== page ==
There is something so incredible happening here. The recieving of food from ‘the mouths of babes'(!), so food as Truth? The world made ‘streemay’, feminised, by these burly (and burly they are) priests as they take on the womanly tasks of cooking for, and feeding the child-God, and for the child-God manifest as the world and every person in it. The priests also clean the kitchen, wash the cooking vessels, again feminine tasks, tasks that bring to my mind a beautiful poem in the tamilpillai poetic tradition, where the all-too-human baby girl-child, rocking to and fro on her mother’s lap, is addressed as Meenakshi, Queen and Mother of the universe, lovely bride of the beautiful bridegroom (Kalyana Sundaram is Shiva’s name in Madurai) who is here just a little girl playing house- house with the universe.

The poem says (and I translate badly) Little girl, playing house-house — you take Mount Meru and make it the pillar of your toy house, spread over it the canopy of the sky. You pin to that canopy the twinkling lamps of sun and moon and stars. You wash the soiled vesels of the worlds in the crashing flood-waters of the pralay-deluge, and you neatly stack them, lovingly, in your home. Then that madman, your husband, comes dancing into your courtyard and overturns your work, messes it all up. You don’t say a word– only smile and pick up the pieces and begin all over again.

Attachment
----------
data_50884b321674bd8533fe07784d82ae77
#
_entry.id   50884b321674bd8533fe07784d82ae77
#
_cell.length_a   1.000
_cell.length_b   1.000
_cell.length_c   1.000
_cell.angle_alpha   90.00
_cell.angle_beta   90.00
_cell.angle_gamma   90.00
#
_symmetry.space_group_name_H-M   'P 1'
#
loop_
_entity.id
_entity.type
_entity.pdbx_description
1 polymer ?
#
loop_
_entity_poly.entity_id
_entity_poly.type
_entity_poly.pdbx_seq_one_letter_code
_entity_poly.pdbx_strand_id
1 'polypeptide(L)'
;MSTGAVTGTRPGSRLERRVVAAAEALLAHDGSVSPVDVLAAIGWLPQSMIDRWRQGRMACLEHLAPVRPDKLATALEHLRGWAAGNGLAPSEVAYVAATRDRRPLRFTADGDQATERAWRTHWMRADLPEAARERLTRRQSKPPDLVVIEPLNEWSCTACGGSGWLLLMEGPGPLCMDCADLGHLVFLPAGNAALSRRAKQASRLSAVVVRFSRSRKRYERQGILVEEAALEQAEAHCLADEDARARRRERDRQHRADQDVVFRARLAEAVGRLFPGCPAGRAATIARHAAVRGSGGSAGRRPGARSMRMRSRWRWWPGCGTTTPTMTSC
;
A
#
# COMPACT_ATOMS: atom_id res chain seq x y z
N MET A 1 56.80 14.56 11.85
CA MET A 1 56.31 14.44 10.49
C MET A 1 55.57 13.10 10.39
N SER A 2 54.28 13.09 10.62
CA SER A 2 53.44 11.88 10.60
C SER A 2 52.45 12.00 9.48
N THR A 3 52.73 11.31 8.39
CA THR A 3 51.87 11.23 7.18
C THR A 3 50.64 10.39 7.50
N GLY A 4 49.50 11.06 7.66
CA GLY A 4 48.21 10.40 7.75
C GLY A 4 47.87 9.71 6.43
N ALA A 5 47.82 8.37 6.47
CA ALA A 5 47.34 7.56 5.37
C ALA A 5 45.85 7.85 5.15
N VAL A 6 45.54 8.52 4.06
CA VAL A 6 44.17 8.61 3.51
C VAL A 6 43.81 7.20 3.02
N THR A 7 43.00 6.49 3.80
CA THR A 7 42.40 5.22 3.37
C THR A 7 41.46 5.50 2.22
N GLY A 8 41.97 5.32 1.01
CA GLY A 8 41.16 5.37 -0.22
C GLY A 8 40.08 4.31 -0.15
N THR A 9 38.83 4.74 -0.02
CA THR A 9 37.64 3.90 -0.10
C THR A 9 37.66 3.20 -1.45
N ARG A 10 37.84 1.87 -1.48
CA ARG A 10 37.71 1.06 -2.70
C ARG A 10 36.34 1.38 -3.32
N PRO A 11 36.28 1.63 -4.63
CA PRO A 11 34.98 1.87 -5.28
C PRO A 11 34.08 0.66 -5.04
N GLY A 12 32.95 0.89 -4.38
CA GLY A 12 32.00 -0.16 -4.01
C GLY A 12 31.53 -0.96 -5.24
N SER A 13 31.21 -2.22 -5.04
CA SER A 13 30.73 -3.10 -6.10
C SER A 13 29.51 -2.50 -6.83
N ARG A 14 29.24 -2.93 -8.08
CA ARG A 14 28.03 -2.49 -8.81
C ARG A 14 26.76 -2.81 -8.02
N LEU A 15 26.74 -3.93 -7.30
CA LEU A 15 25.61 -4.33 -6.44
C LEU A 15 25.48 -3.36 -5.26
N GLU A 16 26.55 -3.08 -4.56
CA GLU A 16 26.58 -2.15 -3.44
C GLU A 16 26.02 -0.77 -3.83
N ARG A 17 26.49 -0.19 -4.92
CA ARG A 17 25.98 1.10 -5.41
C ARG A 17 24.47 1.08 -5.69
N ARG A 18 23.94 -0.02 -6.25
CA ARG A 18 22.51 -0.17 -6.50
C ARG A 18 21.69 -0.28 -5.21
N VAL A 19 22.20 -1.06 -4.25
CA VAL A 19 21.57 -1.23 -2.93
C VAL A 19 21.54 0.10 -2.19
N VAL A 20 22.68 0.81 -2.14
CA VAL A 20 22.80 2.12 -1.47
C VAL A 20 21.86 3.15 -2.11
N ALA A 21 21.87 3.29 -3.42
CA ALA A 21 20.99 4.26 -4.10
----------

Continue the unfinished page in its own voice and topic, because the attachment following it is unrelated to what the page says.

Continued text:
Are the priests, washing the vessels of the worlds, sweeping the kitchen of creation, mirroring Meenakshi? Who is human here– who is divine? Who is man/woman/child?

Shrivatsa ji spoke of the daily seva for this child-lover god. He is a rasik, Shrivatsa ji said, a lover of all things beautiful, so we dress him in beautiful clothes and jewellery and we sing for him, we please him. Those who are his lovers sing for him.

I remember what musicians say– ‘Raga, rasoi, pagri, kabhi kabhi bante hain” (Perfect music, that special taste to one’s cooking, the perfectly tied turban– these happen but sometimes). Raga, rasoi, pagri– these echo the nitya seva of raga, bhog, shringar (music, food and ornamentation/clothes/also love, devotion, bhakti) that is offered every day, eight times a day to the Beloved.

And I understand too why the word for kitchen (and by extension, for cooking) in Hindi is rasoi– this is the place of rasa, taste, yes, but also enjoyment, immersion in the essence of all aesthetic delight.

What a strange and powerful experience that was to be there before that 500-year old fire, with those muscular, feminised men, to know the temple as the kitchen of the universe (and so to also know the kitchen as the temple of the self) from where (as my dear friend Ramu Gandhi had put it in when speaking of Sita ki rasoi– “Sita’s Kitchen”) every creature in the universe receives nourishment– “sab ko khurak milta hai”.

And that this ‘khurak’ is only apparently bread– the same bread of which Jesus had said “man does not live by bread alone, but by every word that comes from the mouth of God”. In Radha Raman’s old temple-kitchen I realise again, powerfully, that Life, Truth IS bread, khurak, that nourishes us so deeply– physically and spiritually; and that bread, my humble sookhi roti IS– none other– every word that proceeds from that baby mouth, every kiss of that Dark Beloved’s lips.

Mealtimes will never be the same again!